Dorsey v. Short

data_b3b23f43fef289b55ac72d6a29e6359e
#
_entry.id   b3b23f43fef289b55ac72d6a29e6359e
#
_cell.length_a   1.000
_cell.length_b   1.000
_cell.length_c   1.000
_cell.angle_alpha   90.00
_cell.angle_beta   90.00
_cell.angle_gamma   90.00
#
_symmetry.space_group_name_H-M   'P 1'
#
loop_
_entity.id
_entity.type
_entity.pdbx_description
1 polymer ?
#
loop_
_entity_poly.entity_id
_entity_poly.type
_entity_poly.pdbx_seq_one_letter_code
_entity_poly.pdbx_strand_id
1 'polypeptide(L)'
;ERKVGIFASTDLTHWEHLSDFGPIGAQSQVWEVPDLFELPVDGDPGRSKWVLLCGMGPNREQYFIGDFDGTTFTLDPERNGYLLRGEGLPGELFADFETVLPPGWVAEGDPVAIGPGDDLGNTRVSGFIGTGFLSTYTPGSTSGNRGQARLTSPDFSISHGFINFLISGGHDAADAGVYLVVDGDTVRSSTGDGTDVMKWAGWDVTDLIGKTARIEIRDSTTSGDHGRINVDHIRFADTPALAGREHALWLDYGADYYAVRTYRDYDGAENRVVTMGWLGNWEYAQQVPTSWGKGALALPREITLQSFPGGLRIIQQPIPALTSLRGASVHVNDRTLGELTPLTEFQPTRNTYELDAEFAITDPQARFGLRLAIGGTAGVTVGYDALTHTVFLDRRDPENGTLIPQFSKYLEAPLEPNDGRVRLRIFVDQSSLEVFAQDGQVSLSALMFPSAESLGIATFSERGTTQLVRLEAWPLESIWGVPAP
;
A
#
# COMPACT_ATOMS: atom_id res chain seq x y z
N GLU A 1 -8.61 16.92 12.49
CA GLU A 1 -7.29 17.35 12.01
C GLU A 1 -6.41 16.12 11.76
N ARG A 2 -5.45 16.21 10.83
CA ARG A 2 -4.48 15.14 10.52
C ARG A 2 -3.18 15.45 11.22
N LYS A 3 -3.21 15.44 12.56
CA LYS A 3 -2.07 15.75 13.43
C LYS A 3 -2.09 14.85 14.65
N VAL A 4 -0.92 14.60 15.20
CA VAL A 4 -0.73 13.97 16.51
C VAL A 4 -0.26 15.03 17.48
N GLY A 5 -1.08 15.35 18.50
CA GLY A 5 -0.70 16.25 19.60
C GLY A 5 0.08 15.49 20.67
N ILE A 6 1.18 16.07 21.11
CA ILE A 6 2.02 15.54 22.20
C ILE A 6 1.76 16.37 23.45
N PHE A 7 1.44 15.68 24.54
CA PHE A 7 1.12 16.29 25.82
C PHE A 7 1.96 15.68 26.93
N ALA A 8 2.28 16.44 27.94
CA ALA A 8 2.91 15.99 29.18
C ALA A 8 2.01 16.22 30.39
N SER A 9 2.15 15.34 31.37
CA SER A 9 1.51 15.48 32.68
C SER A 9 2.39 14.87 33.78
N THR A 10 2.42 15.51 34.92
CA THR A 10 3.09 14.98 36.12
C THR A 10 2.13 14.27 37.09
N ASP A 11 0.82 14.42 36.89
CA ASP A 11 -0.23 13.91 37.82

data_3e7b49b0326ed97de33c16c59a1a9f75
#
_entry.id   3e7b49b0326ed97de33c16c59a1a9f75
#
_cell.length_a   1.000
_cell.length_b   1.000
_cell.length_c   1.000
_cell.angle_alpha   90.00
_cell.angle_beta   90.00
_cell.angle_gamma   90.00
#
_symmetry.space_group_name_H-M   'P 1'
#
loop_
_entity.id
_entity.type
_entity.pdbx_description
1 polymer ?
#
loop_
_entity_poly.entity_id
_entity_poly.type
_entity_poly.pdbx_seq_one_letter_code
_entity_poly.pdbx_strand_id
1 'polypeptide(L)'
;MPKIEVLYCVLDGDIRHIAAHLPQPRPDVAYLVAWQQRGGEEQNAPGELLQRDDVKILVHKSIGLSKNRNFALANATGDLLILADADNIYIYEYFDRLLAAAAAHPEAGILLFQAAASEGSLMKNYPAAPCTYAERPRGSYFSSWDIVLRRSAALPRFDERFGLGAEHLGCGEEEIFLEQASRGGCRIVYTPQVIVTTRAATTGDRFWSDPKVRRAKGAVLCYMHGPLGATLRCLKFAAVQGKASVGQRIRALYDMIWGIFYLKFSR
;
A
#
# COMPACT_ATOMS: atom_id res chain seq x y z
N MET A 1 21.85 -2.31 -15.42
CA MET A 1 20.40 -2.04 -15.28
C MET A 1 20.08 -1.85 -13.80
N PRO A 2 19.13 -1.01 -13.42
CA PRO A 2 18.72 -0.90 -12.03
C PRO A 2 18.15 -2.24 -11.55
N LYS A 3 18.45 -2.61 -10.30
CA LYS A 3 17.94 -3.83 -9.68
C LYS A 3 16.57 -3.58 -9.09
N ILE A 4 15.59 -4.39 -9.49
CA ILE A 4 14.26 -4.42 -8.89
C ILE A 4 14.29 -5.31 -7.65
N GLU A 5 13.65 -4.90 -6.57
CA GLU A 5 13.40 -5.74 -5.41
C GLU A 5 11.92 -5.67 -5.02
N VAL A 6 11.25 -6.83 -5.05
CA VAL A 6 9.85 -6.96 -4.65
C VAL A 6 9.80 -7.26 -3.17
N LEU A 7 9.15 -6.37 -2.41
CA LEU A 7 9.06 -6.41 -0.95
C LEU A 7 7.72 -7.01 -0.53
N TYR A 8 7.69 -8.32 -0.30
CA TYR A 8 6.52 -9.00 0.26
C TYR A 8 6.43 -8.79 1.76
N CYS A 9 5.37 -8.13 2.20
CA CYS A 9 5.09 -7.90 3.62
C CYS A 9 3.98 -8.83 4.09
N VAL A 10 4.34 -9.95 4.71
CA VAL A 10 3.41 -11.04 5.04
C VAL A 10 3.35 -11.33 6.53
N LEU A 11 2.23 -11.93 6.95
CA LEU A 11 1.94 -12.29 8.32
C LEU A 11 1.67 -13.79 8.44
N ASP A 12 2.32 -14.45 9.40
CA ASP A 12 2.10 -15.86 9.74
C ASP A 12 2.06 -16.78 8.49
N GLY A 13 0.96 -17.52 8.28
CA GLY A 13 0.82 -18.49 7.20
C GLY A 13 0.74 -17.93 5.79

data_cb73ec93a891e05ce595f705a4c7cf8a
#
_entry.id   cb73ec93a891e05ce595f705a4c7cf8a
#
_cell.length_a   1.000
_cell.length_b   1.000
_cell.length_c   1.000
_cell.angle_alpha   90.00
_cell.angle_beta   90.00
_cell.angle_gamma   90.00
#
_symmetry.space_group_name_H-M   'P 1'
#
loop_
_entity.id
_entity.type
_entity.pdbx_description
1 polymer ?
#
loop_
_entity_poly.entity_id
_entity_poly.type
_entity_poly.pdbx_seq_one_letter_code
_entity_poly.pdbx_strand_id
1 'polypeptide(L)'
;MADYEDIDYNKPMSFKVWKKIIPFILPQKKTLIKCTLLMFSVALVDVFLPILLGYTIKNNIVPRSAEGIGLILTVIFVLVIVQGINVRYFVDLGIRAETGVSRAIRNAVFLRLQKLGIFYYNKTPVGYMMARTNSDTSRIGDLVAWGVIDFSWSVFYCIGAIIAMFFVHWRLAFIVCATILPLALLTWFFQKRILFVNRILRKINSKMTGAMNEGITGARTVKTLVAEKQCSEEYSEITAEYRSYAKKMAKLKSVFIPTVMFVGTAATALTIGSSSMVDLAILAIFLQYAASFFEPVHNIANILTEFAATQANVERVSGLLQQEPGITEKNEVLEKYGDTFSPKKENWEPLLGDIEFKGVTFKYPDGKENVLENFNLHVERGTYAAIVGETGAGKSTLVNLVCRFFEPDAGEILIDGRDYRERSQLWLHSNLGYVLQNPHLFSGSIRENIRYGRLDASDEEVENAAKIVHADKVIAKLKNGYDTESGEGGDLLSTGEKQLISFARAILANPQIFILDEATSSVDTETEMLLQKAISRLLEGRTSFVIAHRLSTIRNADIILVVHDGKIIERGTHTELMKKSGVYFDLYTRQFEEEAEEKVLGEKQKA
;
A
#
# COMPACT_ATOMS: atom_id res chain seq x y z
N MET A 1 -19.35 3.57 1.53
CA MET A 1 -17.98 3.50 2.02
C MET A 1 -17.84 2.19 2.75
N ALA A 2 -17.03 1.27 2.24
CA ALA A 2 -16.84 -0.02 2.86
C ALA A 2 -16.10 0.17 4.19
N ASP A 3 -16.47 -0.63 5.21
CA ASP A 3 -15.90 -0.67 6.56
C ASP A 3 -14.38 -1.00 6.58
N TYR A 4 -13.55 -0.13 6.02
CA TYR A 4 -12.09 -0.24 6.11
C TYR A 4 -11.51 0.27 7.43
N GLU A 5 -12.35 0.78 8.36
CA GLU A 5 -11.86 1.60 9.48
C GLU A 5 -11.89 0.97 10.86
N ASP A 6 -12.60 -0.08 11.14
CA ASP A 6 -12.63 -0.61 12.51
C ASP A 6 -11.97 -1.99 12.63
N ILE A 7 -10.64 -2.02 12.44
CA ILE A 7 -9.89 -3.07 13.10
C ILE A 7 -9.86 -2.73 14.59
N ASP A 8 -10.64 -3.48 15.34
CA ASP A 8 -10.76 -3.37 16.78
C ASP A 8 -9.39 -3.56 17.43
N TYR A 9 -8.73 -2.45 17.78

In Dorsey v. Short, 157 W.Va. 866, 205 S.E.2d 687 (1974), the plaintiff mother placed her daughter's name on the mother's account and the daughter withdrew all of the money and placed it in an account with her husband. The mother sued the daughter to recover the funds. The trial court granted summary judgment to the mother. The appellate court found the evidence of the donor's intent was disputed and remanded for trial. Id. at 692. The West Virginia Supreme Court noted the following analysis: The cases continue to hold that the party furnishing the funds for the account during his lifetime may show that he had no intention to make a gift, notwithstanding the form of the account. This is true in states which have statutes providing that the opening of the account in joint and survivorship form creates a joint tenancy and is also true in states that have a bank protection type statute. Not only may a party opening the account withdraw all the funds, but he may also terminate the interest to the co-depositor by merely instructing the bank to strike the latter's name from the account or to substitute another name. These acts are treated as tantamount to a withdrawal. If joint tenancies are in fact established by the opening of an account in joint form, so that the survivor is entitled to the proceeds, it should follow that the donee has an interest in the account during his lifetime. But it does not work this way. If the depositor claims during his lifetime that he did not intend to create the joint tenancy, notwithstanding the form of the account, the courts have found that no such tenancy was created and that the party opening the account and furnishing the funds prevailed over the non-contributing party. (Id. at 690-691.)